Thatcher delivered sermons herself while studying at Oxford, being an active member of the University’s John Wesley Society, and was in many ways a preacher before she was a politician. Filby comments on how Thatcher often sought to link religion to her politics. She famously quoted St Francis of Assisi on the steps of No. 10. Then there was her controversial sermon to the Church of Scotland, “where she managed to alienate the entire Scottish nation”, quips Filby. Thatcher always tried to provide biblical justification for her policies. “She marketed herself as a conviction politician,” Filby explains; “there had to be a link between these religious roots and her political convictions.
So I started investigating that and realised that actually, when it came to the C of E’s relationship with Thatcher, it was about two opposing theologies not two opposing political ideologies. The Church is saying Christianity is about social reform and the common good, whereas Thatcher is saying ‘No, it’s about spiritual redemption and personal responsibility’.” Filby is clearly fascinated by this dimension to Thatcher, and neatly sums it up with, “the more religious references I found in Thatcher’s speeches the more I realised that her anchor, her intellectual and moral starting point, was not Friedrich von Hayek, but John Wesley.”
It is clear that Thatcher indeed valued her faith, along with its core messages of restraint, moral rectitude and responsibility. However, it is undeniable that Thatcher’s policies led to a nation that was more individualistic, hedonistic and greedy. With this in mind, I press Filby as to whether Thatcher ever regretted unleashing the forces she did.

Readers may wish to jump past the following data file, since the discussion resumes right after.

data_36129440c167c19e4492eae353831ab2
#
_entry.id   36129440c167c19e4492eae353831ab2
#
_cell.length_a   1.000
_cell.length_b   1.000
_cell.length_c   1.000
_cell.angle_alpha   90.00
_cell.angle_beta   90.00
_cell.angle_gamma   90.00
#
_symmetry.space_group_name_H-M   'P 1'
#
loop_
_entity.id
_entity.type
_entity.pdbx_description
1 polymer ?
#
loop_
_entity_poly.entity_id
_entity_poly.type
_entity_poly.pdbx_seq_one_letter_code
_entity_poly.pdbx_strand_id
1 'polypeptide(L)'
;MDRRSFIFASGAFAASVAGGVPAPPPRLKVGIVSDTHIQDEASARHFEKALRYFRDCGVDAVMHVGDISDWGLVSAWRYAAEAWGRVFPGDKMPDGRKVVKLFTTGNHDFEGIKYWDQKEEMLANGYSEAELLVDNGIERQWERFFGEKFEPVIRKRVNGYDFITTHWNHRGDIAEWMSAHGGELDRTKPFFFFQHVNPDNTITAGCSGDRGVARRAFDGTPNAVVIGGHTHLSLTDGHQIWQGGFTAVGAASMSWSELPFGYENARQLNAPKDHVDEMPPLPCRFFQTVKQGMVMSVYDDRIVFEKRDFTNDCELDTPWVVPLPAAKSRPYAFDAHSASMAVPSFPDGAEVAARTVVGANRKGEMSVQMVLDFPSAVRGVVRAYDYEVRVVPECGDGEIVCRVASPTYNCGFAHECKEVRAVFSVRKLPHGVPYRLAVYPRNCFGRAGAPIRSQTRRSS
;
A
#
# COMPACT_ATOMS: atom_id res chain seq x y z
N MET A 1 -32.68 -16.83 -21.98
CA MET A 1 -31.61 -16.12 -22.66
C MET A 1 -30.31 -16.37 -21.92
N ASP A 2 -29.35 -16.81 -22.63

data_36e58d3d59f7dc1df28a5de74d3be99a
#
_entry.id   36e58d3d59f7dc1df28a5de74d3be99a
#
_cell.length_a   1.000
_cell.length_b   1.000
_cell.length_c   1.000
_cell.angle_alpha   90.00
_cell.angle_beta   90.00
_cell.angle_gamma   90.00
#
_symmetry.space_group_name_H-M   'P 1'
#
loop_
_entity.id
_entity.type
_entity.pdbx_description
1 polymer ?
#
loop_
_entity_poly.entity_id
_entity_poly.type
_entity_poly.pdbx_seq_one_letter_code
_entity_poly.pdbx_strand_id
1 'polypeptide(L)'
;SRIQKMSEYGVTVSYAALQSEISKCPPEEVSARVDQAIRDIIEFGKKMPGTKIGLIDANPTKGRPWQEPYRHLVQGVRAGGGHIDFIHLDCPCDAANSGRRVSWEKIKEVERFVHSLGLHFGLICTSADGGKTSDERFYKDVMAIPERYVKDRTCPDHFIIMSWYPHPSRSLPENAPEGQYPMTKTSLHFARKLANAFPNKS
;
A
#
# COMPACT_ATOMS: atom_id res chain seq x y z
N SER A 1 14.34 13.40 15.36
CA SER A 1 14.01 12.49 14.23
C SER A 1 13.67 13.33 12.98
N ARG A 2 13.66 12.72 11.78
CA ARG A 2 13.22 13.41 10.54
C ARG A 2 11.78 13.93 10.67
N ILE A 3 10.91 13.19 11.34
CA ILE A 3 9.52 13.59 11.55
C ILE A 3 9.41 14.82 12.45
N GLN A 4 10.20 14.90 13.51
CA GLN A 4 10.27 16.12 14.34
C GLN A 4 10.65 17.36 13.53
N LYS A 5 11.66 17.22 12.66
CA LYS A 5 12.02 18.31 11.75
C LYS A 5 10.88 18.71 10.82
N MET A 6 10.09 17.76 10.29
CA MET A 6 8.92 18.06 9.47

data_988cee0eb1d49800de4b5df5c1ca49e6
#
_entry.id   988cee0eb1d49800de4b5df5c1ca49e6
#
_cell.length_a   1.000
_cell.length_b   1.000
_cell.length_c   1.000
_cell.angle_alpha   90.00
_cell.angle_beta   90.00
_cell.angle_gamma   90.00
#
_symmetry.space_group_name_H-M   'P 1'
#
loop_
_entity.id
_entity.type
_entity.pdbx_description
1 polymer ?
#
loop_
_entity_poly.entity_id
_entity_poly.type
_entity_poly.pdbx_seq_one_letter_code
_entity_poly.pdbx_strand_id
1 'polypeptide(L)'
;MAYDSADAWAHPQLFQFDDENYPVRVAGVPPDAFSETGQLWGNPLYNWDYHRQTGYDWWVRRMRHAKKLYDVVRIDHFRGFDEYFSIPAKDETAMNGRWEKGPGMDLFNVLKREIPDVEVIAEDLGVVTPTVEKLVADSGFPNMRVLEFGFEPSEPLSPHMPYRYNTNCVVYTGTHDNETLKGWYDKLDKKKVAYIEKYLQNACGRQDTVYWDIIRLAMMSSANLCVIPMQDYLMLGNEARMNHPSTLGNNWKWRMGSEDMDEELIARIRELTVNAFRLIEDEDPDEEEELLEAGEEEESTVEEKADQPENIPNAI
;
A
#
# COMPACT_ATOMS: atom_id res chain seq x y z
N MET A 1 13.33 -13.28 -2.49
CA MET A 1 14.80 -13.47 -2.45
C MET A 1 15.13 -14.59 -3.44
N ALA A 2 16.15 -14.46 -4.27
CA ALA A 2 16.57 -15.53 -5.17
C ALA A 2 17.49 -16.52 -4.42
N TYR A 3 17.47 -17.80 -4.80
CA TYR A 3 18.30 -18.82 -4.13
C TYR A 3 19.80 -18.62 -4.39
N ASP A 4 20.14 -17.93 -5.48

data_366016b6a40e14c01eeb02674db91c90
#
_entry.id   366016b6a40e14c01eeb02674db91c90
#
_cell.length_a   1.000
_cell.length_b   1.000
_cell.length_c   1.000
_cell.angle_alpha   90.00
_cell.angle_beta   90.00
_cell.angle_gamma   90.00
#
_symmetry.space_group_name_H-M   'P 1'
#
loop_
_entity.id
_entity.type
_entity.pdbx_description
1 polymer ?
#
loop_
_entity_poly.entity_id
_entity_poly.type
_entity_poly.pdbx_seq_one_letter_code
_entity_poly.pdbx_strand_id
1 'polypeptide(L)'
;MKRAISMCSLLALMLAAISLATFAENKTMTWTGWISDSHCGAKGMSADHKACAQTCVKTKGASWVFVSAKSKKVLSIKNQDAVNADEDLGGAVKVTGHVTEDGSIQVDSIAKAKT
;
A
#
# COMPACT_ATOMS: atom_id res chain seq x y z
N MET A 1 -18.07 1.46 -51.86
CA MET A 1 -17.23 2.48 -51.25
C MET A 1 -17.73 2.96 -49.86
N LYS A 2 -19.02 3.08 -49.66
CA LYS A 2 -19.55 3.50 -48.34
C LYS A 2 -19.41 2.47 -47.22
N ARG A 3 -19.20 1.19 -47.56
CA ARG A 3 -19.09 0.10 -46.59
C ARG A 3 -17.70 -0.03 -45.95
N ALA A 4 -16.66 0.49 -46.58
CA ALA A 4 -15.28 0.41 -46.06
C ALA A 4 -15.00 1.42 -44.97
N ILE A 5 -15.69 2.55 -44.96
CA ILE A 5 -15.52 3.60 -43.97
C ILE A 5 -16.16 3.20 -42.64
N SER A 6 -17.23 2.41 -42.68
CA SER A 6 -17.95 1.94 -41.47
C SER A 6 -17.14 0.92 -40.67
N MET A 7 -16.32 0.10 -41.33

“Yes,” comes the instant reply. “Peregrine Worsthorne [Telegraph journalist] once said that, ‘Margaret Thatcher came into Downing Street determined to recreate the world of her father and ended up creating the world of her son.’ It’s a pretty damning assessment but it’s actually quite true.” Filby stresses that in many ways Thatcher was “a woman from another time”. “When Thatcher talked of the market,” states Filby, “she had a very parochial view of what the market consisted of. It wasn’t the yuppie shouting down his phone on the trading floor; it was her father working in his grocer’s shop. She didn’t envisage the world she would eventually create and let loose; one of interrelated global financial markets gambling on people’s savings, lives and mortgages.”
“She didn’t envisage the world she would eventually create and let loose”